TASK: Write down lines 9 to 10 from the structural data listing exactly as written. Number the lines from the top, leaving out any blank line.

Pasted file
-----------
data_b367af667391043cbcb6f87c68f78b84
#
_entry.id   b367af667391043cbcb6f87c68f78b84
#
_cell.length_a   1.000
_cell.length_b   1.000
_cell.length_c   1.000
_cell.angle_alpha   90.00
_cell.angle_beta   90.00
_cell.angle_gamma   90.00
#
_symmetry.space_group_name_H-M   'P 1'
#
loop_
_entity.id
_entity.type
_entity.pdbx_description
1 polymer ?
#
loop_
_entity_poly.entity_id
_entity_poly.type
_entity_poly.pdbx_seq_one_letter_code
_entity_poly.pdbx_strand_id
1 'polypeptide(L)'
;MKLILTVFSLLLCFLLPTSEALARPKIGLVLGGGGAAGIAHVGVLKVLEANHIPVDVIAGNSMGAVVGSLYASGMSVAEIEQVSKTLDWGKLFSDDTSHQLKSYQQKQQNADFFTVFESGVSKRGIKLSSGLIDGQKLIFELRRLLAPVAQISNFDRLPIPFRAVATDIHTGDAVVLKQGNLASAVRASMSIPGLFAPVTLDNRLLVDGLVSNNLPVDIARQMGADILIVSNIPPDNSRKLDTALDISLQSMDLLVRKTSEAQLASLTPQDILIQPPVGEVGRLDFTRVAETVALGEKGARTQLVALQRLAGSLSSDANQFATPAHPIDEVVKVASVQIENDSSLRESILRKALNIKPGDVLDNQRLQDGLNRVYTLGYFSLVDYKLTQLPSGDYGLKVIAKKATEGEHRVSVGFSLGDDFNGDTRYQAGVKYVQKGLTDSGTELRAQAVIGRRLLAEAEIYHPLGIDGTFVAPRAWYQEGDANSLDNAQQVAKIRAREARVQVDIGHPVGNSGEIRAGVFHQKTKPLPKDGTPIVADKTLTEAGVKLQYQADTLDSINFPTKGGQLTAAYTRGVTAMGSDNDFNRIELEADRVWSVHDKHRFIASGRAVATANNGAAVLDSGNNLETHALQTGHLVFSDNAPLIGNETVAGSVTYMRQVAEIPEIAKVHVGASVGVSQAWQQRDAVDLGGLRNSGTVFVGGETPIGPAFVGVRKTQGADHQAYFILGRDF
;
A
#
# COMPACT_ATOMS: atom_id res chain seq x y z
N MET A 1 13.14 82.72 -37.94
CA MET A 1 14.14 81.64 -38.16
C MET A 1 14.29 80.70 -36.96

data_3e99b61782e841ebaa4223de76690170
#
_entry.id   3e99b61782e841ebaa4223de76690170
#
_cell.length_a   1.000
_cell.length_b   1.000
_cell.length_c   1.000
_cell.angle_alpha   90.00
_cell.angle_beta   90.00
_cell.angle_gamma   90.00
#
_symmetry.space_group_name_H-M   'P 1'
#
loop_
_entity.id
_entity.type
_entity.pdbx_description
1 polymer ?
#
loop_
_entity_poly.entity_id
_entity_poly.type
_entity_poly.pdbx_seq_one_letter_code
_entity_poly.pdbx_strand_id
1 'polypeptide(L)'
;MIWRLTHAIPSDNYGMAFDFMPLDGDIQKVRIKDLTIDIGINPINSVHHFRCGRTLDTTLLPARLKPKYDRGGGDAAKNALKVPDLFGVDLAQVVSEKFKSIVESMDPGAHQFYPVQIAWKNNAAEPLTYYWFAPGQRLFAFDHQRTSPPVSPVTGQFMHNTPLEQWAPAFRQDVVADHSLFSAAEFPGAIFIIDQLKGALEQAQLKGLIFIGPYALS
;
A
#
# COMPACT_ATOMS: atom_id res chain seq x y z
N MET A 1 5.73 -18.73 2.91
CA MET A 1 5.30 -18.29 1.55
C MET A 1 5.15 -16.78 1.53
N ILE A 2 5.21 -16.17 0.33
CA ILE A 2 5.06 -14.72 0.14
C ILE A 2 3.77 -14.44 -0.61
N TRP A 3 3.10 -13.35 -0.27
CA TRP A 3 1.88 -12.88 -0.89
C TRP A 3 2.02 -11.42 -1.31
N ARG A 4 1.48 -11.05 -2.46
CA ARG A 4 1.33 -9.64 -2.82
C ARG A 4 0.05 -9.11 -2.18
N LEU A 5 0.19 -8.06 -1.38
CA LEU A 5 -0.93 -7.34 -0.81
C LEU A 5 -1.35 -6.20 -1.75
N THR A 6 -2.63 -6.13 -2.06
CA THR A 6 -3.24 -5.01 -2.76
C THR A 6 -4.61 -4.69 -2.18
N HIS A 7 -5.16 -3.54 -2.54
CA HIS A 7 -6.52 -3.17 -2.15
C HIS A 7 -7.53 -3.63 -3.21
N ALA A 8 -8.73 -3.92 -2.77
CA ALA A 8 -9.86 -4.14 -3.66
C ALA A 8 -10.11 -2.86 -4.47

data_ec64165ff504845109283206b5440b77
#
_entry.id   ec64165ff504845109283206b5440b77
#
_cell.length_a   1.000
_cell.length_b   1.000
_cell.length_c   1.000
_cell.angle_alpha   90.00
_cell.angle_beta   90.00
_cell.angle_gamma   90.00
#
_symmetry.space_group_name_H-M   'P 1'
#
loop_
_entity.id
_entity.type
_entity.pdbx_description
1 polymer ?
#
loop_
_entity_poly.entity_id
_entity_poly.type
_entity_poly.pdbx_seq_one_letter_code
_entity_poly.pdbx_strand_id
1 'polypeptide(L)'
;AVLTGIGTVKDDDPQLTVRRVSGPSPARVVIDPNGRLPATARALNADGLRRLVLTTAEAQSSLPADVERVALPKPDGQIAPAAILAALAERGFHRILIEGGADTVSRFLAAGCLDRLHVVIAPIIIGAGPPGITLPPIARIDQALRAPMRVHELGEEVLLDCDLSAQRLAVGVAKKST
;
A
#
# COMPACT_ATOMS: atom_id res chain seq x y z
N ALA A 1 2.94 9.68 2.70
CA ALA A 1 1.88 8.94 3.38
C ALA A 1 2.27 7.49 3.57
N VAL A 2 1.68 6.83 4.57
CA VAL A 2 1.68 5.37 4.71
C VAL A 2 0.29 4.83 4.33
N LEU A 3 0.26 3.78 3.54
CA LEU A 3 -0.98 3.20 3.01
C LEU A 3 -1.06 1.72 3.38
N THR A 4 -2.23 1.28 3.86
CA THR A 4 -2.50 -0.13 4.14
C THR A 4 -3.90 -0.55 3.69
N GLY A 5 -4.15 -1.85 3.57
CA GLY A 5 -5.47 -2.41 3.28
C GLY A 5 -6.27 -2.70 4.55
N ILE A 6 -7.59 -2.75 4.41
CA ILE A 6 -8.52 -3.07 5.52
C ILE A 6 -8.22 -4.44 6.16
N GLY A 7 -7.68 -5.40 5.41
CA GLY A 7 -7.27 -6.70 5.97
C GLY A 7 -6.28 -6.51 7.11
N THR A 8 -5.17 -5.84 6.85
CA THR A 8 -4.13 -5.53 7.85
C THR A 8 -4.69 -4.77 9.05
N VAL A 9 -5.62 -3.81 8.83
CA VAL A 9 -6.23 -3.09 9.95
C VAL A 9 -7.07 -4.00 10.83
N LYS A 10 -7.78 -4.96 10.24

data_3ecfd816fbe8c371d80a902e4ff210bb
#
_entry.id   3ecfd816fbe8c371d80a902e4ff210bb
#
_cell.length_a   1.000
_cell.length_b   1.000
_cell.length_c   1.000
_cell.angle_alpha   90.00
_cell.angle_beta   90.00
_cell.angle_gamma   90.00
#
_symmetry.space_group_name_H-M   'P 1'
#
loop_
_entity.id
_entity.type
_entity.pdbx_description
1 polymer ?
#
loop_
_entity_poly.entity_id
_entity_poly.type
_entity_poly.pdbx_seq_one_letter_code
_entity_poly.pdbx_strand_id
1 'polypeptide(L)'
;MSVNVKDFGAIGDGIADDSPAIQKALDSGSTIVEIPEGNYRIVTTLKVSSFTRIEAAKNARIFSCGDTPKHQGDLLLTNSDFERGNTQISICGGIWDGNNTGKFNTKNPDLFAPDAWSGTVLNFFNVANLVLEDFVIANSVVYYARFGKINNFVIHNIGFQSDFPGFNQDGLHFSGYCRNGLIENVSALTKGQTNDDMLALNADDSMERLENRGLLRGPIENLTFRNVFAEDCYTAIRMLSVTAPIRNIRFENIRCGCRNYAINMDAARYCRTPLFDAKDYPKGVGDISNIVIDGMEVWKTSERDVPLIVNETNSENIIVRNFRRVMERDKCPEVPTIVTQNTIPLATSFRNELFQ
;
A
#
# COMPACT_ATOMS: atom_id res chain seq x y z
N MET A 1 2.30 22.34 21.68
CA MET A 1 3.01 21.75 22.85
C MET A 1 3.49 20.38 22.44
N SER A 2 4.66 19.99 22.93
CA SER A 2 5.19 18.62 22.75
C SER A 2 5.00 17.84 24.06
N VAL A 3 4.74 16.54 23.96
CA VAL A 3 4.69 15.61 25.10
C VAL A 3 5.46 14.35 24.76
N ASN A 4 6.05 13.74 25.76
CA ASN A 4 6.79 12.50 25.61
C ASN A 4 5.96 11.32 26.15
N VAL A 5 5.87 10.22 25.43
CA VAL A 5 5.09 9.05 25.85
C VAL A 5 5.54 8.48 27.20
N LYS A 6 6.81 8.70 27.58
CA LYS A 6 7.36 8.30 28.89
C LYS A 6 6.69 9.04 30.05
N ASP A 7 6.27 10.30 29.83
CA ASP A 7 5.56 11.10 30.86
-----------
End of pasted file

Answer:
_cell.angle_beta   90.00
_cell.angle_gamma   90.00